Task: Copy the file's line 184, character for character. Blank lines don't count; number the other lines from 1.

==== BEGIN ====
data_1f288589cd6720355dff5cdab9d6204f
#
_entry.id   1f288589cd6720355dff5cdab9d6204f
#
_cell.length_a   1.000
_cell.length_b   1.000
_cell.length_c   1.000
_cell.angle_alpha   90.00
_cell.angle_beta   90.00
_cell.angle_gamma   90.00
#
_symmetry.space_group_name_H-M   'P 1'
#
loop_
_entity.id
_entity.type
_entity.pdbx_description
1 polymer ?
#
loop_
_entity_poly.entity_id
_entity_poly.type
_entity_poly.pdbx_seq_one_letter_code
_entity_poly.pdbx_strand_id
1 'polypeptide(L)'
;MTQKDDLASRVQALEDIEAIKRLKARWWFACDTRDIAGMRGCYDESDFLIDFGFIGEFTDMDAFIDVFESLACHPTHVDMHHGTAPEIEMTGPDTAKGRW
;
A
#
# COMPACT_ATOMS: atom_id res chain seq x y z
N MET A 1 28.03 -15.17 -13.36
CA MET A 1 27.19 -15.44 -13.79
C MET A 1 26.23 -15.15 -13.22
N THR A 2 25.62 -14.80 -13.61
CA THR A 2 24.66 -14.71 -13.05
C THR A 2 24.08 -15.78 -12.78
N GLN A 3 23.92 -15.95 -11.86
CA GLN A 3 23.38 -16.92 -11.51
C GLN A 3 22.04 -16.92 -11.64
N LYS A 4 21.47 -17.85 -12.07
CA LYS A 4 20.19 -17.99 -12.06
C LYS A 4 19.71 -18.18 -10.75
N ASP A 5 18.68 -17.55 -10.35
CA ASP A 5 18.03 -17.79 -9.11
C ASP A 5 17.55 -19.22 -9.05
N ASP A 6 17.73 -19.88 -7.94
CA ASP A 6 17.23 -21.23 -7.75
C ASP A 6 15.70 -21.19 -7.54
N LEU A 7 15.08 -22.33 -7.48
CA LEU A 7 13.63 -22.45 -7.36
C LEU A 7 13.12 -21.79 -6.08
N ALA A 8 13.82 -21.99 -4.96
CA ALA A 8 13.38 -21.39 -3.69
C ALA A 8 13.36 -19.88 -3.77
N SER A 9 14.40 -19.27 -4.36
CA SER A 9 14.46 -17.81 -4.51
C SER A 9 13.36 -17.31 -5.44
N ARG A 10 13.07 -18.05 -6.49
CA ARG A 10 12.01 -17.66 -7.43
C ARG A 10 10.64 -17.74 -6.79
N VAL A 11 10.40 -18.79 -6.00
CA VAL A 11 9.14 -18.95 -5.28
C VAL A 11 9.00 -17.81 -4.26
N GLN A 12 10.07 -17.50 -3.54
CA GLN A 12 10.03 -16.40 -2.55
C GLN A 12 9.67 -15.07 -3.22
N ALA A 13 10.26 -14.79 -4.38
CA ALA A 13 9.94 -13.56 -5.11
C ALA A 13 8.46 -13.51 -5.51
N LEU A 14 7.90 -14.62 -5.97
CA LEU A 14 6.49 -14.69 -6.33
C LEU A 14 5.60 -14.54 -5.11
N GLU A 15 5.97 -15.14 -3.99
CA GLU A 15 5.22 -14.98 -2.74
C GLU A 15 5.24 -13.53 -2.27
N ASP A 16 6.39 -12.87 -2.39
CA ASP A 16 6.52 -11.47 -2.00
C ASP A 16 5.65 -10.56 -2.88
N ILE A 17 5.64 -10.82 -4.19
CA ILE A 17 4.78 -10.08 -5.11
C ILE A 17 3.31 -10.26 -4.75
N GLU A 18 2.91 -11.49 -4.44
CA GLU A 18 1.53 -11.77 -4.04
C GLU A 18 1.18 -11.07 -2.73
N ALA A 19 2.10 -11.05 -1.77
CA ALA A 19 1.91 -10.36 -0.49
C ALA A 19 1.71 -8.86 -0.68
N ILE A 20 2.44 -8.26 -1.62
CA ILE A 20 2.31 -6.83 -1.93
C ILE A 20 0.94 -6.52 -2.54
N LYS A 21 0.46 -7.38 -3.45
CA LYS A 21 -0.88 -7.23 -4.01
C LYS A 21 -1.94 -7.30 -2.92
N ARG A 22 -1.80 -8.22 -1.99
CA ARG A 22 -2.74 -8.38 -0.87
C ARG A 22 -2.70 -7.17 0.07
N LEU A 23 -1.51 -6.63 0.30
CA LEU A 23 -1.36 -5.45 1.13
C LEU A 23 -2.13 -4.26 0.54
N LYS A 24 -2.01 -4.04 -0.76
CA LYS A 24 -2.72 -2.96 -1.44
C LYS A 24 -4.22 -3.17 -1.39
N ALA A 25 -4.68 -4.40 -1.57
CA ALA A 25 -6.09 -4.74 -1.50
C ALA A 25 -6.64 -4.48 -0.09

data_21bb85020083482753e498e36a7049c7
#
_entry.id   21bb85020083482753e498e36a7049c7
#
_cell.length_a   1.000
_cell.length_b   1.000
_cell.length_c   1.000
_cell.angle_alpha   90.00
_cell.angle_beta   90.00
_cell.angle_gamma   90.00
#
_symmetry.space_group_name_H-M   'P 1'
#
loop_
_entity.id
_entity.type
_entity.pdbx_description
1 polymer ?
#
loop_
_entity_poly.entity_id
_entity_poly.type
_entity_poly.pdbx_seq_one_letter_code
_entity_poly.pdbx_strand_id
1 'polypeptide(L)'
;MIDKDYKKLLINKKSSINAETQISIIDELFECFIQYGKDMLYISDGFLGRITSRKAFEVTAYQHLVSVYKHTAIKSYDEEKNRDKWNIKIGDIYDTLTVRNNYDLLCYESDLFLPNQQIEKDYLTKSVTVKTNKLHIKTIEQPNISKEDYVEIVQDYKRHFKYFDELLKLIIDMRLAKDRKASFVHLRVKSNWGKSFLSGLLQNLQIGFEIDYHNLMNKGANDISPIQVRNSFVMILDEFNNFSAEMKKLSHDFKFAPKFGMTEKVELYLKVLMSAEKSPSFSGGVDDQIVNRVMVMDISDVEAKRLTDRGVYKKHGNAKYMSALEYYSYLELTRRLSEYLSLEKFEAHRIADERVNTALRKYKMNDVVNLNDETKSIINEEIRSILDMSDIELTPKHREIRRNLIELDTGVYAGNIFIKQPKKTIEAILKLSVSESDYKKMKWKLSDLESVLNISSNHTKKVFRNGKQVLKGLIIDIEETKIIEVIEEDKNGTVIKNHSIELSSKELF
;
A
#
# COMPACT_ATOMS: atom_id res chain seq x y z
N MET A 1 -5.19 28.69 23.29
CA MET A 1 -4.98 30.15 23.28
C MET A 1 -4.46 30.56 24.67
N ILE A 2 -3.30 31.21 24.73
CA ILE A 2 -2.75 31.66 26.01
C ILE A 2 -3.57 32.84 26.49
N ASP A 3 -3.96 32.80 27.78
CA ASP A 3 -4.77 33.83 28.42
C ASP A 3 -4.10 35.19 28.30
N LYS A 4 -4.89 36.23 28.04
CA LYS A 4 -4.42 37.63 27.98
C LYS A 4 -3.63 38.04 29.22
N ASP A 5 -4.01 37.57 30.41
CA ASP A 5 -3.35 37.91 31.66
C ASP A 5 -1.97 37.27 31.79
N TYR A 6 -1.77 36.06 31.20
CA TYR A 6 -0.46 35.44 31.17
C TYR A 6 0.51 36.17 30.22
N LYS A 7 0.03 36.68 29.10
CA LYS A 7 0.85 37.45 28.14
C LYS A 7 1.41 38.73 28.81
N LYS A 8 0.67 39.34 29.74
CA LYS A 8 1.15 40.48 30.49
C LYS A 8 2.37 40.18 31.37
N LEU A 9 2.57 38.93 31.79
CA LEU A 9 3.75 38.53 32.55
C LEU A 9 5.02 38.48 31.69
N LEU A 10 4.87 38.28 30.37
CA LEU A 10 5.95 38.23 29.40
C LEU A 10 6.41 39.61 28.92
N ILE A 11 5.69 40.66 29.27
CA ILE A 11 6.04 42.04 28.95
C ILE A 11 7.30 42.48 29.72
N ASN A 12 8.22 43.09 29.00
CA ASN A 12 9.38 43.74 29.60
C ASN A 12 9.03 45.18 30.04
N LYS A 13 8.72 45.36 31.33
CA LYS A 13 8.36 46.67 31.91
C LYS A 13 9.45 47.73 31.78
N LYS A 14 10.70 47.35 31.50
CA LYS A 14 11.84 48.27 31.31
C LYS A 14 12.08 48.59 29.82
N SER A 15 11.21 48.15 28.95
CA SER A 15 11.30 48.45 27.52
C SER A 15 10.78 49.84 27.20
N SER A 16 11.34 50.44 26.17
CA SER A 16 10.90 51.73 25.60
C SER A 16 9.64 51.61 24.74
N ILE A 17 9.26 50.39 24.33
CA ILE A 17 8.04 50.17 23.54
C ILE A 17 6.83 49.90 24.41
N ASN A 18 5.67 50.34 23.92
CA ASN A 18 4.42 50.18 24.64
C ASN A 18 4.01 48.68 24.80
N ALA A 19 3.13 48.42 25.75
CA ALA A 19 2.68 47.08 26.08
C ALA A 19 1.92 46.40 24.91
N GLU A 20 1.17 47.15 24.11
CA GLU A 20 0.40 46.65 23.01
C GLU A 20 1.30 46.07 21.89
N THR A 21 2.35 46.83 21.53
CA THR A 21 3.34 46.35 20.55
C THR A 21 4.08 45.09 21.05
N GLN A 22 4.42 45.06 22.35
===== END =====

N ILE A 17 9.26 50.39 24.33